The Essence of the Veil: The Veil as a Metaphor for Islamic Women -- By: Susie Hawkins
JBMW 9:1 (Spring 2004) p. 29
The Essence of the Veil: The Veil as a Metaphor for Islamic Women1
Bible Teacher and Conference Speaker, Dallas, Texas
Fatima is a fifty-three year old woman living in Damascus, Syria. Married, with six children, her day is busy with family responsibilities, grandchildren, household chores, and errands. But before she leaves the privacy of her home on any outing, she slips a baggy overcoat over her clothing, regardless of the temperature outside. Carefully covering her hair with a large scarf, she checks her reflection in the mirror, grabs her purse, and heads out the door.
Noor is a woman living in Tehran, Iran. Only twenty-eight years old, she already has four young children. She wishes she had the freedom that Fatima enjoys, however limited it may seem to others. Noor must veil herself in a chador, a large piece of fabric that covers her from head to toe, whenever she appears outside her home, which is rarely. Since the penalty in Iran for even a slight violation of Islamic dress is twelve months in prison and possible flogging, she avoids public places (as do most women).2 Confined within the walls of her home, her only outings are occasional trips to the market and to the local mosque, where she joins the other women who are sequestered in separate quarters from the men.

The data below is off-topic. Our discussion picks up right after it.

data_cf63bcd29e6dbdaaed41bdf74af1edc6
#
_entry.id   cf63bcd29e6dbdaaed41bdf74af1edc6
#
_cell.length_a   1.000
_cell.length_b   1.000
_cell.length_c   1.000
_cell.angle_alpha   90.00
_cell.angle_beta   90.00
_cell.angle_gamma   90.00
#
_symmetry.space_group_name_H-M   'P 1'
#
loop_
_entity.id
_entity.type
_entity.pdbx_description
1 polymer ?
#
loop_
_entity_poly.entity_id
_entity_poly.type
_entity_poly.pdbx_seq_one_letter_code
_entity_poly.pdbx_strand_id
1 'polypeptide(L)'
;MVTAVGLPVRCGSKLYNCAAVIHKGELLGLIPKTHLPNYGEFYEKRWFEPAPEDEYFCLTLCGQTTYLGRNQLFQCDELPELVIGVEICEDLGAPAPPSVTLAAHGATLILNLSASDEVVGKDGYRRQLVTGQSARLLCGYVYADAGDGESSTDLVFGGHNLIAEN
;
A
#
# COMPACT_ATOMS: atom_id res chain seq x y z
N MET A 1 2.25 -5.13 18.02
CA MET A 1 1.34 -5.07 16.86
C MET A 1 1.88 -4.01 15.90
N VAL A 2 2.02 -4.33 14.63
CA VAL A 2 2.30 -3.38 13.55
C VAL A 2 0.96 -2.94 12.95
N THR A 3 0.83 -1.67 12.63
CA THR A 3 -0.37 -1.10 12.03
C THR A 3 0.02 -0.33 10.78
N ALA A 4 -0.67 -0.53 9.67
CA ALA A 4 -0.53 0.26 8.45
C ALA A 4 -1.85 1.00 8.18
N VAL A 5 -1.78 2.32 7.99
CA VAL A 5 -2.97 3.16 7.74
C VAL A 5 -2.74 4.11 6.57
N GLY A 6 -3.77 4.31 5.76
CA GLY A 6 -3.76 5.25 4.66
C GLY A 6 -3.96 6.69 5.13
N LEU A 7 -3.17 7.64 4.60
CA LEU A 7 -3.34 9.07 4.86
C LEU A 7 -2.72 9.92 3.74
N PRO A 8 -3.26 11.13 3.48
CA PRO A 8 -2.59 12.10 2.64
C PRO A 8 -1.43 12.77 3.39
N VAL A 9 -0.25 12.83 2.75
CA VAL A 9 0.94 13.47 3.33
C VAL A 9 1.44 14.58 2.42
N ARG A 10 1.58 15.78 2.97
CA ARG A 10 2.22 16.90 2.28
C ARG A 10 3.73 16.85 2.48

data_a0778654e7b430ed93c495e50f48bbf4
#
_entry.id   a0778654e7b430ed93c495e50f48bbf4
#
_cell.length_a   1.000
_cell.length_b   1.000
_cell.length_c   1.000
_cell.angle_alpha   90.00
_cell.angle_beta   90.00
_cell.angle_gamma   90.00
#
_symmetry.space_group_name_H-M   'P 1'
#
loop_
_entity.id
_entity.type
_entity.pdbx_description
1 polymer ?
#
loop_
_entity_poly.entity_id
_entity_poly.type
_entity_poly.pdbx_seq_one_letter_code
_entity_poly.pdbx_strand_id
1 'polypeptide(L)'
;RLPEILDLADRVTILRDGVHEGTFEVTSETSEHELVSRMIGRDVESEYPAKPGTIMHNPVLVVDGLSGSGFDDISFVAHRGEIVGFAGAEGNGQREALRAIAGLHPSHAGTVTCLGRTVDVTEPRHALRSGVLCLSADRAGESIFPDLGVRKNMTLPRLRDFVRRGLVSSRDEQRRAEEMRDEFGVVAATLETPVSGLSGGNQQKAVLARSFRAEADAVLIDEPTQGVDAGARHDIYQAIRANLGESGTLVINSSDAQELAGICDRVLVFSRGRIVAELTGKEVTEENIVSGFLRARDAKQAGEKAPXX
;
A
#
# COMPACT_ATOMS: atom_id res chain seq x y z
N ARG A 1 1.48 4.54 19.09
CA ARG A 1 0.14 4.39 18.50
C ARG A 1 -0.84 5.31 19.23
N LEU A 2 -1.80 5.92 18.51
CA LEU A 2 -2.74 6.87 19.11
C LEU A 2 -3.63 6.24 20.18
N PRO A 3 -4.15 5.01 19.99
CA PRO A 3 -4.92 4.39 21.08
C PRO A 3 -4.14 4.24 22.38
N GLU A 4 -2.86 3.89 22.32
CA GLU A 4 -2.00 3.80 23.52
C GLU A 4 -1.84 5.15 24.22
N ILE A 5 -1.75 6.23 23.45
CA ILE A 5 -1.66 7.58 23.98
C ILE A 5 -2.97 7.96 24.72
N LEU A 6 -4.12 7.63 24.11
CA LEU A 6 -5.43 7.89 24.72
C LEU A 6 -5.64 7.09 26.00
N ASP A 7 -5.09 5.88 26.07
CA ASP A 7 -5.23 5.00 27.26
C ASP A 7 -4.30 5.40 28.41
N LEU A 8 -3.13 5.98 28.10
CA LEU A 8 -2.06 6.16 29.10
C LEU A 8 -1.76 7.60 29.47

However restrictive Noor’s dress may be, it is preferable to that of her cousin Nadia, who married a strict Muslim from the United Arab Emirates (UAE) when she was only seventeen. According to UAE law Nadia must wear an abaya, a full-length coat; the burqa, a face mask made of stiff fabric; and gloves that cover her arms to her elbows.
Then there is Leila, a twenty-five year old single woman living in her native city of San Diego, California. With a graduate degree from the University of California at Los Angeles (UCLA), Leila is the image of the successful, well-educated twenty-first-century woman, with a bright career ahead of her. Yet Leila, who was raised in a moderate Muslim home, has begun to cover her hair with a scarf and wear loose clothing in the traditional Muslim fashion when she appears in public. Having seriously reexamined her faith, she chooses to veil herself as a sign of her devotion to Islam.
Despite the vast diversity in their lives, all of these women “veil” themselves in obedience to the Qur’an and Islamic law. To some degree, most Muslim countries adhere to Islamic law, which requires women to cover their heads and often their entire bodies in public. Westerners may be surprised to learn that Muslims such as Leila, who live in secular countries w...
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